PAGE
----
A review of Transmission and Performance: Memory, Heritage and Authenticity in Korean Mask Dramas, by CedarBough Tam Saeji.
CedarBough Saeji’s dissertation examines the transmission, performance and vitality of Korean traditional performing arts within the context of South Korea’s Cultural Property Protection Law (hereafter CPPL). Given that the CPPL was first set in motion in 1962, Saeji’s evaluation takes place nearly fifty years later, between 2004 and 2011. While Saeji engages with an impressively wide spectrum of performing arts, her ethnographic fieldwork centers on three regional styles of mask dance drama (Songpa Sandae Noli, Bongsan Talchum and Goseong Ogwangdae) and a regional style of pungmul (Imshil Pilbong Nongak). In her focus on mask dance drama, in particular, Saeji builds upon Yang Jongsung’s 2003 book Cultural Protection Policy in Korea and differentiates her work from Keith Howard’s 2006 more music-based study Preserving Korean Music: Intangible Cultural Properties and Icons of Identity. While all of these authors interrogate the construction of authenticity in the transmission process, Saeji integrates her discussion with concerns about memory and heritage.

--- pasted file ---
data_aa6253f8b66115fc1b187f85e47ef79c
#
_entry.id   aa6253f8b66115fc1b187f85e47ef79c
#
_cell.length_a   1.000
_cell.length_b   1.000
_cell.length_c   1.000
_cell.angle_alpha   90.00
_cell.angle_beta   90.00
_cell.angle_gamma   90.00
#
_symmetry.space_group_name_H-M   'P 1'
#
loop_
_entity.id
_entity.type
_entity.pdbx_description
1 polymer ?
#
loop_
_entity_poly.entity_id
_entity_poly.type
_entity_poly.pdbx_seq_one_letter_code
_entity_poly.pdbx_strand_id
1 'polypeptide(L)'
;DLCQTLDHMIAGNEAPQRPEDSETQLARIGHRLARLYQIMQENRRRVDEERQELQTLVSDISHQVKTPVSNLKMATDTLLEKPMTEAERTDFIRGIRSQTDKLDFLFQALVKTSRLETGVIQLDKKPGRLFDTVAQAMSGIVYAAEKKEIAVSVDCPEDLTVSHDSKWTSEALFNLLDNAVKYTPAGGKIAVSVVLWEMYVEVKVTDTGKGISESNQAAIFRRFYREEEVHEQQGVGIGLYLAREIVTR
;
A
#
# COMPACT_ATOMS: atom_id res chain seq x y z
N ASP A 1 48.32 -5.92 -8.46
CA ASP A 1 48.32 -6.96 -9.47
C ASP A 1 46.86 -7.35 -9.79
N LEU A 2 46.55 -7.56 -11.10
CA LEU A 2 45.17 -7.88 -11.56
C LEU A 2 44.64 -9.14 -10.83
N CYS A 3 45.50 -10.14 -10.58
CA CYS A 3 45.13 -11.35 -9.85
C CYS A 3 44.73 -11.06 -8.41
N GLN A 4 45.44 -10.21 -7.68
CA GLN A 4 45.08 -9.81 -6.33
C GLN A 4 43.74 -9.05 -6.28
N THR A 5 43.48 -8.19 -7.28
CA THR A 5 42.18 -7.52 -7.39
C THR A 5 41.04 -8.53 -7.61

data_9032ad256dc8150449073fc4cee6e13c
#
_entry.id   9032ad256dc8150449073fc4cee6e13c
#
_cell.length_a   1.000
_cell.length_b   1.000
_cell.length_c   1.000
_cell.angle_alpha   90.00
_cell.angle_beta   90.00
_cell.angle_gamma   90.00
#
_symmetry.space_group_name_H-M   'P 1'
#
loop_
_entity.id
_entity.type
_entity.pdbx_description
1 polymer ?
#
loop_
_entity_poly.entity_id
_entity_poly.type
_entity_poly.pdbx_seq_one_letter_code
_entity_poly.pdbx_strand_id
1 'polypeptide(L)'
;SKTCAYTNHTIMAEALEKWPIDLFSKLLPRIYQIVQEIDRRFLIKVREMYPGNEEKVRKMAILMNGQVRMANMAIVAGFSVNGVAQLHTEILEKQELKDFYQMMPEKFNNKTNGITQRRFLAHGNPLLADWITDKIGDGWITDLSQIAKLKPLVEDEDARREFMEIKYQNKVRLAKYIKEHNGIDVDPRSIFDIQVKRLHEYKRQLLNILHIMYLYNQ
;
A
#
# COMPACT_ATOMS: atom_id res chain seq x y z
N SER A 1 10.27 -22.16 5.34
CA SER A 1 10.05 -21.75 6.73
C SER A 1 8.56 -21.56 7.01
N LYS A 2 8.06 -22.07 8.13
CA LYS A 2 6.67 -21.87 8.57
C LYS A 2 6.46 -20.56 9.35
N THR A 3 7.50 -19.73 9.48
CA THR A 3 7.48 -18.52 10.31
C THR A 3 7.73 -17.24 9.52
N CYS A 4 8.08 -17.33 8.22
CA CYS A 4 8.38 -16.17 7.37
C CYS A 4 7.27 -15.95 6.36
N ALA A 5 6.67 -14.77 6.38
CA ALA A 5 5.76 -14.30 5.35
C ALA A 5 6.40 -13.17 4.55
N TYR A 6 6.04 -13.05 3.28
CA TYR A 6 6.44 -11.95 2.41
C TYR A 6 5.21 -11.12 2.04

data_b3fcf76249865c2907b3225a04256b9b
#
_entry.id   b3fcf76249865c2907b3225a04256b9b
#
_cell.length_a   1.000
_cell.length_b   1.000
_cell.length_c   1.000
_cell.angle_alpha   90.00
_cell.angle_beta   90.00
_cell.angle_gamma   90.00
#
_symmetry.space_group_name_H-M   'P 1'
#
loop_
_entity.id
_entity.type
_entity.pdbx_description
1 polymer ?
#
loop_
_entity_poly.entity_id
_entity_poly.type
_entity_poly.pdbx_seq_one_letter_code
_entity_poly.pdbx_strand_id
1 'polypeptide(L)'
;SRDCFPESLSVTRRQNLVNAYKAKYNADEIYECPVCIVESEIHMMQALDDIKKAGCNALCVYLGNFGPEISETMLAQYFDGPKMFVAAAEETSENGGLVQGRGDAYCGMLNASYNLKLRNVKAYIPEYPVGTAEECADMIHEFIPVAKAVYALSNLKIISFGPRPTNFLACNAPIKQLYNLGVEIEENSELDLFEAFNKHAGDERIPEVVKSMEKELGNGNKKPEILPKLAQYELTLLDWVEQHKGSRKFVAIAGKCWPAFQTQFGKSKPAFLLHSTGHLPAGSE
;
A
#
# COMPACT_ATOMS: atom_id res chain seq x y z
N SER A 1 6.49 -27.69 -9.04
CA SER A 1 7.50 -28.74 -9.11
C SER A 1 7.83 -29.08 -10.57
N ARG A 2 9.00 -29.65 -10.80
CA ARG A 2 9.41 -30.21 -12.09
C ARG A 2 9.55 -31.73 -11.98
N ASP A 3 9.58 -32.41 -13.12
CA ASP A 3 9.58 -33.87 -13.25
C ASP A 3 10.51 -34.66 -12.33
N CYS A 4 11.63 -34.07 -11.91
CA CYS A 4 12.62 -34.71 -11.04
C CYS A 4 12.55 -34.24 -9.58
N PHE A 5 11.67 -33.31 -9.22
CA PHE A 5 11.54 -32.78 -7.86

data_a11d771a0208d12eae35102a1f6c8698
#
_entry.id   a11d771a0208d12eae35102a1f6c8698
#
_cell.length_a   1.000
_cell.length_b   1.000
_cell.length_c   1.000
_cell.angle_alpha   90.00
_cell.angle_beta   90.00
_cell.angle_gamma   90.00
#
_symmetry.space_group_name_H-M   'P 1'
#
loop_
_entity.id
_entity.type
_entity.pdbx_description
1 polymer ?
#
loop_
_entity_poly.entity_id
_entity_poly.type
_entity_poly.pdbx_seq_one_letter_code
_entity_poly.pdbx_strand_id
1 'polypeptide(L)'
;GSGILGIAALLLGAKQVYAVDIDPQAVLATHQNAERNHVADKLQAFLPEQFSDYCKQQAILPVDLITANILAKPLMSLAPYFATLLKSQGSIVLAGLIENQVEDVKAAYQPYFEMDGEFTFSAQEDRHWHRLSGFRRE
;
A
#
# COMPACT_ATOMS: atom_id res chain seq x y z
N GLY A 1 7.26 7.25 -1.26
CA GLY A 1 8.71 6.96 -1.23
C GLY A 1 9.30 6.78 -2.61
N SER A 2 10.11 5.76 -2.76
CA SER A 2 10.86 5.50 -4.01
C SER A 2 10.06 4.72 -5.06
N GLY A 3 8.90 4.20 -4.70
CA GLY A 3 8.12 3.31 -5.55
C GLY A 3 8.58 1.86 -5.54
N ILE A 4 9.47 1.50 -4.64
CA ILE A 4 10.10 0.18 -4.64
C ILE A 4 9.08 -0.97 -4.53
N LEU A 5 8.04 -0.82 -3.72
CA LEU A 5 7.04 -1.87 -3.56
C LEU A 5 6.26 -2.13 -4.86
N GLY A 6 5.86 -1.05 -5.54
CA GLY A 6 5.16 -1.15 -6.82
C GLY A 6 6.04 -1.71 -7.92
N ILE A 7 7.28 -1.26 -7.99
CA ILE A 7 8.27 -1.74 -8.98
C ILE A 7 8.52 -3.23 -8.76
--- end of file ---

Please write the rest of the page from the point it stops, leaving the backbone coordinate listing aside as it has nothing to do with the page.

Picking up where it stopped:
The dissertation is conceived in four parts. Part 1 involves “Setting the Stage,” and develops the main ideas of the dissertation in Chapters 1, 2 and 3. Part 2 looks “Behind the Mask” and features Saeji’s robust research with performing artists and forms the bulk of the dissertation in Chapters 4 through 8. Part 3 shifts perspective and looks “In Front of the Mask” to explore audience perspectives in Chapters 9 and 10. Part 4 concludes the dissertation with Chapter 11.